Team New Zealand became the talk of the yachting world during the last cup
regatta when their boats were unveiled sporting revolutionary hull
appendages. - Julie Ash, NZ Herald, full story:

The America's Cup, Volvo, Vendée, the Mega Cats and the Super Maxi's: Musto
is the favorite brand of foul weather gear amongst the crews. It is
available to purchase across the States - try one of the following
retailers or by going on-line:
PX Annapolis Performance Sailing -
Fawcett Boat Supplies -
Layline -
Fisheries Supply -
Pineapple Sails -
Team One Newport -
West Marine Stores -
You don't need to be a professional sailor to experience Musto. Give it a
try next time. http://

Peter Harrison's next America's Cup campaign took a distinctly upward turn
recently with the news that Finn Gold medallist and Star World Champion
Iain Percy has been signed up to the fledgling team. Percy says that the
first meetings to discuss his coming on board GBR Challenge took place a
couple of months ago. "I've been keen from the beginning to get involved
with a British America's Cup challenge. It's been in the back of my mind
for ages." He says, canny bloke, that he wanted to make the annoucement now
to quash any rumours and speculation that might detract from his Olympic
campaign, which is still very much his priority in the short term.

Within the new look GBR Challenge Percy sees himself having at least two
roles - on the water and off it. The make-up of the afterguard for GBR
Challenge v2 is still far from finalised, but the scenario many are seeing
is Percy as part of the tactical team with Ben Ainslie behind the wheel.
"We've been talking a lot to Ben," says Percy. "It is all very positive -
it is just a matter of timing when he comes on board." Like Percy, the most
pressing matter at present for Ainslie is his Finn campaign for Athens.

Percy believes that this combination will work well - he and Ben have been
priming themselves for the helm/tactical roles for some time, although
apart from a couple of occasions when they have sailed on big boats
together for sponsors such as Volvo and Skandia, they have being developing
these roles independently. - The Daily Sail website, full story:

* A 43-year-old French woman from Morbihan who crossed the Atlantic on a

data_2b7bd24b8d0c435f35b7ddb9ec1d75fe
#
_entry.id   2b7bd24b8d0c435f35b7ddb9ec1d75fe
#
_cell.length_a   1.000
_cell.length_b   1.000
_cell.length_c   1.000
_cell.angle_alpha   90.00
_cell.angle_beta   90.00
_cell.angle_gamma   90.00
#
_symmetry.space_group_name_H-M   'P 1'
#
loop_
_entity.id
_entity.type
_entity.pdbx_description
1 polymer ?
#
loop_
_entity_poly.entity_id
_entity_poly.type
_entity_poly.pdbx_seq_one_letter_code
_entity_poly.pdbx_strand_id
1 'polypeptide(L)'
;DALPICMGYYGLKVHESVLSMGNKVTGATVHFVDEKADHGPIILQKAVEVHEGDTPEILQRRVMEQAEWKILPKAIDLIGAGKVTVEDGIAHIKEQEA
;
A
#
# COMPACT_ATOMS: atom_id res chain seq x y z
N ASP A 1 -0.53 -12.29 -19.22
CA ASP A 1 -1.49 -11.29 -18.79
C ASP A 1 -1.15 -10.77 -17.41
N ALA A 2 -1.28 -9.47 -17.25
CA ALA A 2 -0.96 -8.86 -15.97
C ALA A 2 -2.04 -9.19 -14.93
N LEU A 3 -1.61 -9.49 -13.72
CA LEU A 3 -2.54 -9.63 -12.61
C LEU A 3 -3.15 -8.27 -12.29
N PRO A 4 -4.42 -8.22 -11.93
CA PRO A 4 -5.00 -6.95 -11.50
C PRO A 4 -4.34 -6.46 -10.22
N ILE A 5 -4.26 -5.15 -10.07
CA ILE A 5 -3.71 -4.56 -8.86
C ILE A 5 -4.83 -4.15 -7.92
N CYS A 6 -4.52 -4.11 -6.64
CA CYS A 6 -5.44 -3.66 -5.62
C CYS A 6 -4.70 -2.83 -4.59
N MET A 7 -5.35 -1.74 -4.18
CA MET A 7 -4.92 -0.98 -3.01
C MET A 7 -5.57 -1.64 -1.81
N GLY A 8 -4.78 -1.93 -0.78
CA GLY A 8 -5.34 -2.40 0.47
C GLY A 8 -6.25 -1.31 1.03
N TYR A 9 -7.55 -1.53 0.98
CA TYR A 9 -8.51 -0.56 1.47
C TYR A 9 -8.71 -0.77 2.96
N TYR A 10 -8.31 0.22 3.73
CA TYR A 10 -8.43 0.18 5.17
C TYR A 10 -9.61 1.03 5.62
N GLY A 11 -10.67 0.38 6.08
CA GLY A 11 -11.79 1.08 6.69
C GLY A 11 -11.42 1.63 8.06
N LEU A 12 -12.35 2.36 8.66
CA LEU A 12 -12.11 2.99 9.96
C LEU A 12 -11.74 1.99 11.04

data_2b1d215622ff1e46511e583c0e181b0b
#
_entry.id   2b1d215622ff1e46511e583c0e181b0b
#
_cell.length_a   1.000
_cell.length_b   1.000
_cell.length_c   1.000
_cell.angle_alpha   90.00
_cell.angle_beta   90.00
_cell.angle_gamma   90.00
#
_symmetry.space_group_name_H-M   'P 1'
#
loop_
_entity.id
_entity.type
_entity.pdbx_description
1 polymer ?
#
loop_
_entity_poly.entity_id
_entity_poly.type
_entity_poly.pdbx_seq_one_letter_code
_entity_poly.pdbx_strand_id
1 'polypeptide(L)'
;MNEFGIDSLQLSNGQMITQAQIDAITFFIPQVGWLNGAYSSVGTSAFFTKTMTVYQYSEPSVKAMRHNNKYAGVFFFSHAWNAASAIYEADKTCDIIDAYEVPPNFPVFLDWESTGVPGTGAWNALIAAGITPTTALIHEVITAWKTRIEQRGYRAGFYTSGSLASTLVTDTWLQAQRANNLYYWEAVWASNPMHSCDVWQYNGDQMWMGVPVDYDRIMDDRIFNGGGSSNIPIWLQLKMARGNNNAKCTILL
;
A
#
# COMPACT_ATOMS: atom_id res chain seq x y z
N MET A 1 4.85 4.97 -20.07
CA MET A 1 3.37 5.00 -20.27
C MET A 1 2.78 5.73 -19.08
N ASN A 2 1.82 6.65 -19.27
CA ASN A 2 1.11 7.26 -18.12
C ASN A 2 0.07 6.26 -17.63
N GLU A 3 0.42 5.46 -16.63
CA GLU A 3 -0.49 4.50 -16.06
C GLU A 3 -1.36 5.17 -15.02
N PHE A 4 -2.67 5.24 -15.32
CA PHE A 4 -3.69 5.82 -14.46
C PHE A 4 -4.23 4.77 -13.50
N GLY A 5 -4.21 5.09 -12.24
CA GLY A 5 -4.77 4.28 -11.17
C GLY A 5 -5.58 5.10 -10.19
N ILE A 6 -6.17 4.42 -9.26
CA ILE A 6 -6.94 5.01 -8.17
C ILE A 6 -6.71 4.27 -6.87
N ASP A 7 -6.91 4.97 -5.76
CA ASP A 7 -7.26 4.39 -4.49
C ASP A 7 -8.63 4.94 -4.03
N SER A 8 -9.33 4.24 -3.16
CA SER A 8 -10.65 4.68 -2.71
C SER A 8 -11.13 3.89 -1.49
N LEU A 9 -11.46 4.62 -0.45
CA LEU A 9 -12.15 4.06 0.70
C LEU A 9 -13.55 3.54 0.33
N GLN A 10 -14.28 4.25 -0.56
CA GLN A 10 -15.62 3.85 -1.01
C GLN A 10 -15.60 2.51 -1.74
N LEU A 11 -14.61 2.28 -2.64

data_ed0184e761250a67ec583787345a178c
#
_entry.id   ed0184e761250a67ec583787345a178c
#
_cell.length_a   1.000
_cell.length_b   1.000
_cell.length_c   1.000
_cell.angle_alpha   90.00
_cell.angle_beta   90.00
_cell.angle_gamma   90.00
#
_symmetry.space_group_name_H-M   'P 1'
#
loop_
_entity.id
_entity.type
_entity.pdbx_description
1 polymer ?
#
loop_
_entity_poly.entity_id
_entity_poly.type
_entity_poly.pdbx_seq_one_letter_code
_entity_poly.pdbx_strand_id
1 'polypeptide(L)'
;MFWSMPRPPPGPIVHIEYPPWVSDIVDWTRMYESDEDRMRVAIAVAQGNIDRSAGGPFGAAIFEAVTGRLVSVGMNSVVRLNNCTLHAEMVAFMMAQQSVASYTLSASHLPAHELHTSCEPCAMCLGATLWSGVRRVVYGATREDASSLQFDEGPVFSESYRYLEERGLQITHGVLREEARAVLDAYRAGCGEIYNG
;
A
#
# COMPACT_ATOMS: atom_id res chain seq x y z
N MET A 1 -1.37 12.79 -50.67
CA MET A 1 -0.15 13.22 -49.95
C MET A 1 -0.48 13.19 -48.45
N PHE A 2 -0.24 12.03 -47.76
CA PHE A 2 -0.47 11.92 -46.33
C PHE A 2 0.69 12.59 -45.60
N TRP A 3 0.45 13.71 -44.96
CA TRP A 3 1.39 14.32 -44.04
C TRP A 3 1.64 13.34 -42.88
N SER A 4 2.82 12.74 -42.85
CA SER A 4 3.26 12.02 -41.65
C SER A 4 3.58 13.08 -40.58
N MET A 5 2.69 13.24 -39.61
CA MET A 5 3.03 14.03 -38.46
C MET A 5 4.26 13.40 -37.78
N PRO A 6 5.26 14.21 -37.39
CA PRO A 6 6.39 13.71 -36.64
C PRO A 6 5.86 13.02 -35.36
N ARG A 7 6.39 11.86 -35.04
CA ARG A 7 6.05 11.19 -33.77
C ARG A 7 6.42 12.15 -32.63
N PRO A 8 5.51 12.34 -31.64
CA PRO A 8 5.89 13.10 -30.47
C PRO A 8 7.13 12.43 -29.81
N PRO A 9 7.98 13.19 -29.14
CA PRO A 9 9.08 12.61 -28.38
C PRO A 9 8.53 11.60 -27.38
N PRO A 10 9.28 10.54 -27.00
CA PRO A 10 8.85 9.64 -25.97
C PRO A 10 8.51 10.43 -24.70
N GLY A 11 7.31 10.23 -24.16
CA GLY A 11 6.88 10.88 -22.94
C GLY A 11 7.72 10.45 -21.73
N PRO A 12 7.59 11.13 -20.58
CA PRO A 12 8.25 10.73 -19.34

windsurfer has set off from Peru hoping to cross the Pacific Ocean alone
and unassisted in the same manner. Her board is 7.8m long 1.3 m wide and
1.05 m deep. It carries batteries and solar panels and a desalinator to
make fresh water from seawater. She also has an Iridium satellite phone, a
VHF radio, and GPS. She has four carbon masts and three aluminum booms and
a 90 day supply of dehydrated and freeze dried foods. - Yachting Monthly,

* Royal Yacht Club Hollandia, Medemblik, The Netherlands. On day one of
the J/24 worlds, the wind came at 16.30. Results of race one: 1. ITA,
Gabriele Benussi; 2. ITA, Gingerinup Fabio Nocera; 3. BRA, Mauricio Santa
Cruz; 4. USA Horton/ Wolfs; 5. GER, Leif Tom Loose. -

* Fourteen crews from the US, Canada and Mexico descended upon the
Columbia River Gorge for this year's 49er US National Championships hosted
by the Columbia Gorge Racing Association at Cascade Locks, Oregon.
Saturday, was no disappointment. Under a clear blue sky and with winds of
18-24 knots gusting to 28. Sunday brought more moderate breezes of 14 to 20
knots. Finals results: 1. Andy Mack /Adam Lowry 9; 2. Mogan Larson/ Adam
Koch, 23; 3. Patrick Whitmarsh/ Paul Allen, 26. Complete results and photos

* Laser II World Championship, Watersport Vereniging Hoorn, WSV Hoor,
Medemblick, The Netherlands, final results: 1. IRL, Noel. Butler 26; 2.
USA, Kevin Teborek , 30; 3. GBR, N.Skudder, 40: 4. GBR, G. Bristow 42; 5.
GBR, M. Joesburry, 54.

(The following item was found on the Yacht Racing Website.)

After a quick visit to the official site, it has come to our attention that
due to lack of sponsorship, the organizers of The Challenge Series have
called it a year. The Challenge Series, ex International America's Cup
Class San Francisco (IACCSF) was founded by John Sweeney to promote the